A few months ago, the good folks at the Center for the Study of Global Christianity released the 2019 edition of their “Status of Global Christianity” report. There’s a lot of fascinating info in there. Some of the more significant stats are detailed in the LifeWay article, “7 Surprising Trends in Global Christianity in 2019,” like the fact that Christianity is growing faster than the population is, or that the percentage of unevangelized individuals in the world has shrunk from 54.3% in 1900 to 28.4% today.
Perhaps most fascinating, though, is the projected decrease in atheism worldwide. According to the report, atheism reached its peak in 1970, with over 165 million atheists worldwide. Since then, atheism has been steadily decreasing, with 138 million today, a number that’s expected to drop to 129 million by 2050. That’s huge. Right?
Well—it’s important, when reading stats like this, to take into account the host of other statistics that complicate the issue. For instance, a 2015 study from Pew Research showed that while the number of nonbelievers will likely shrink over the next 25 years, this decline will not be evenly distributed. Europe, America and China will continue to move away from religion while Christianity grows exponentially in Sub-Saharan Africa, resulting in what researcher Alan Cooperman calls “the secularizing West and the rapidly growing rest.” We also can’t forget that Millennials are three times as likely to consider themselves atheists when compared to Baby Boomers.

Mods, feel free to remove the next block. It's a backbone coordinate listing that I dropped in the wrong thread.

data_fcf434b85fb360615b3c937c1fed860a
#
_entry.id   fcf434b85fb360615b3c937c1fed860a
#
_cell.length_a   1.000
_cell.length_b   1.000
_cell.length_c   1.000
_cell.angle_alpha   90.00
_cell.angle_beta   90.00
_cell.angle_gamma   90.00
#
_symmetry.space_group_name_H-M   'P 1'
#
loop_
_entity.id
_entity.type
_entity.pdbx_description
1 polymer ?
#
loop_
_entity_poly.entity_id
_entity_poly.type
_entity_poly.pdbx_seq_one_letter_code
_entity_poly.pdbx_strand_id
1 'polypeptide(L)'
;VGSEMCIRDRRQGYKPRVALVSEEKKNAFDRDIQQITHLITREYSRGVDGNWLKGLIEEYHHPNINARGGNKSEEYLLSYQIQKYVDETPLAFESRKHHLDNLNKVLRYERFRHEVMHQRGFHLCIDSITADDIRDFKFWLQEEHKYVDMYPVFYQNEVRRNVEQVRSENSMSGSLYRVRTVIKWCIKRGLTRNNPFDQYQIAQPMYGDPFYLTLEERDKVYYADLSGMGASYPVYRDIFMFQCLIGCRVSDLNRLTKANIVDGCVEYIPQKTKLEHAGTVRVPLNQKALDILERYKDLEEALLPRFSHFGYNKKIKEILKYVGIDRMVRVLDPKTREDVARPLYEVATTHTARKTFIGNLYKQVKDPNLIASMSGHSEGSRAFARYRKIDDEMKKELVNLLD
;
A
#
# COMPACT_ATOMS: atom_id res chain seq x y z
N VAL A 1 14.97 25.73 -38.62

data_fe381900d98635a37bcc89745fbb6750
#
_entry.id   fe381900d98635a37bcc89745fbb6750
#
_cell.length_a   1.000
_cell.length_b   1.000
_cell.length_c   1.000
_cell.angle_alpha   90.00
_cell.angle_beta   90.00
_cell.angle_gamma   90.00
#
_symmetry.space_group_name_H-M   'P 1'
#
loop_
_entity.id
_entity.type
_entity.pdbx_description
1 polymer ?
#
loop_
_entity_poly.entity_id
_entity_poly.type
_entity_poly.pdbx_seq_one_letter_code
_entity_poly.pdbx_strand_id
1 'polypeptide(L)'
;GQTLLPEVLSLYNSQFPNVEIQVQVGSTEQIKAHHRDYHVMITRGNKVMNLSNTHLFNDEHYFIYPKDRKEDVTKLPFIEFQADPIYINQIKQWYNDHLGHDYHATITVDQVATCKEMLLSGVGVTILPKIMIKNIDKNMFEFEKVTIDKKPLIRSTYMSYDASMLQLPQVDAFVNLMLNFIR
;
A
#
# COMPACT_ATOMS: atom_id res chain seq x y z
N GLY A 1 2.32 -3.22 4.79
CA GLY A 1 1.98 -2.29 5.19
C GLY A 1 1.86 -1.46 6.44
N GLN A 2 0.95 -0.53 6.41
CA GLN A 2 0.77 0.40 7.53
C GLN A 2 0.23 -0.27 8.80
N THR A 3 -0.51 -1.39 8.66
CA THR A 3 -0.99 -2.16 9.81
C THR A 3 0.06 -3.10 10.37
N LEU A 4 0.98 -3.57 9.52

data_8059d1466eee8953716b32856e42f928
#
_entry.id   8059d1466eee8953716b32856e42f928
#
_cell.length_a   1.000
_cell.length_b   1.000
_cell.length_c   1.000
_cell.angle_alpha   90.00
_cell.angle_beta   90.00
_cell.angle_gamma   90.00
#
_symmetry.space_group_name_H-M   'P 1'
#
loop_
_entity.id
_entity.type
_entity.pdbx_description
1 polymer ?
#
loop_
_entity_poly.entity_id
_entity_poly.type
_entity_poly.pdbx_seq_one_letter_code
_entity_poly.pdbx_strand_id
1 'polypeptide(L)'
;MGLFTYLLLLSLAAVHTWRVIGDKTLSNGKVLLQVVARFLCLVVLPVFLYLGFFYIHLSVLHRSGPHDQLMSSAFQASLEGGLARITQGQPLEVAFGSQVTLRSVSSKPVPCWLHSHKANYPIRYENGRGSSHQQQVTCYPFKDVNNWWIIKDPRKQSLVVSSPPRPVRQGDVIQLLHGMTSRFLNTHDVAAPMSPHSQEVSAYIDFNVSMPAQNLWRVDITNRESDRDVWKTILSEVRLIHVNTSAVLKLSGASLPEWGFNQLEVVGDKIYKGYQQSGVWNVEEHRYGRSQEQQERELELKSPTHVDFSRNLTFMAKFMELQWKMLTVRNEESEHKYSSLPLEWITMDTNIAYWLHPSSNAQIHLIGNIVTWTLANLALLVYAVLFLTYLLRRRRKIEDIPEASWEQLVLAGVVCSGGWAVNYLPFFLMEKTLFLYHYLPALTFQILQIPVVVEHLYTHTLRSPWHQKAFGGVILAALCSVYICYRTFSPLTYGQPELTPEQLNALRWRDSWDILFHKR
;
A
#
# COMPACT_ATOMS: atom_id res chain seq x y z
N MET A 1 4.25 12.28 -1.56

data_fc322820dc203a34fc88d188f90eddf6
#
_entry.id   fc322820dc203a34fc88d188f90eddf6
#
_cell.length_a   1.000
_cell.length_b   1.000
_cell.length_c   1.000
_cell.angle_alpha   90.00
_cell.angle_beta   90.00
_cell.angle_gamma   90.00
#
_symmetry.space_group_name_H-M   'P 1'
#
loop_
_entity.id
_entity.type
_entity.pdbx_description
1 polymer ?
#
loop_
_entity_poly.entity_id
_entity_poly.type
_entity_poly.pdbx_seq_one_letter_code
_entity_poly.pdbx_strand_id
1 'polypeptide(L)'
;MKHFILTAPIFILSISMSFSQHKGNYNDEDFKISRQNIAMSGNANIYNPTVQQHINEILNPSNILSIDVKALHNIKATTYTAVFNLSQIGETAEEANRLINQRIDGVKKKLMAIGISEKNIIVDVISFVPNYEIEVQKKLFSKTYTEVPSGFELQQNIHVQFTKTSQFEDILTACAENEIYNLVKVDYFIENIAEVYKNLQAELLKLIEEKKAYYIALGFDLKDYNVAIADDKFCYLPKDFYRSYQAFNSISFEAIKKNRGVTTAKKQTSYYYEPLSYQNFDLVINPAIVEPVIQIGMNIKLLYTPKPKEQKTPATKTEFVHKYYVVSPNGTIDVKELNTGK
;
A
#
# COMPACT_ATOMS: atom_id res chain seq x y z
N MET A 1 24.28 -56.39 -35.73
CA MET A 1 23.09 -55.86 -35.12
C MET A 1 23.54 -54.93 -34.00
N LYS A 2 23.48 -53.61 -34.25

In other words, atheism may be projected to decline, but don’t get the party hats out just yet, believers. There are a lot of factors at play.
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So what should Christians do with this information? I was joking about the party hats, but for many Christians, that’s not too far from the truth. Somewhere along the way, atheists became the rival team. They’re the villains in Christian movies. They’re the kids we warn our kids to be careful around. They’re the “white whale” of evangelism, the biggest catch you can reel in. They’re a nice thing to have been—we’re very proud that C.S. Lewis and journalist Lee Strobel used to be atheists because it demonstrates that, hey, intelligent people can find their way to God, too—but they’re a horrifying thing to currently be. So, when you hear that atheism is going to drop in the next few decades, maybe you breathe a sigh of relief, without necessarily knowing why.
Or maybe you know exactly why. Maybe you believe that atheists should be feared because there is nothing more detrimental to the moral fabric of our world than someone who has no god.
You wouldn’t be alone in this idea. It’s an old one. John Locke, an English philosopher who argued for religious liberty, wrote in 1689 that “those … who deny the being of God” should not be tolerated because “promises, covenants and oaths which are the bonds of human society can have no hold on [them] …” This understanding was baked into the founding of America. James Madison, a Founding Father and the fourth president, wrote in 1785 that “before any man can be considered as a member of Civil Society, he must be considered as a subject of the Governor of the Universe …” This would seem to exclude people who don’t believe in any “Governor” at all.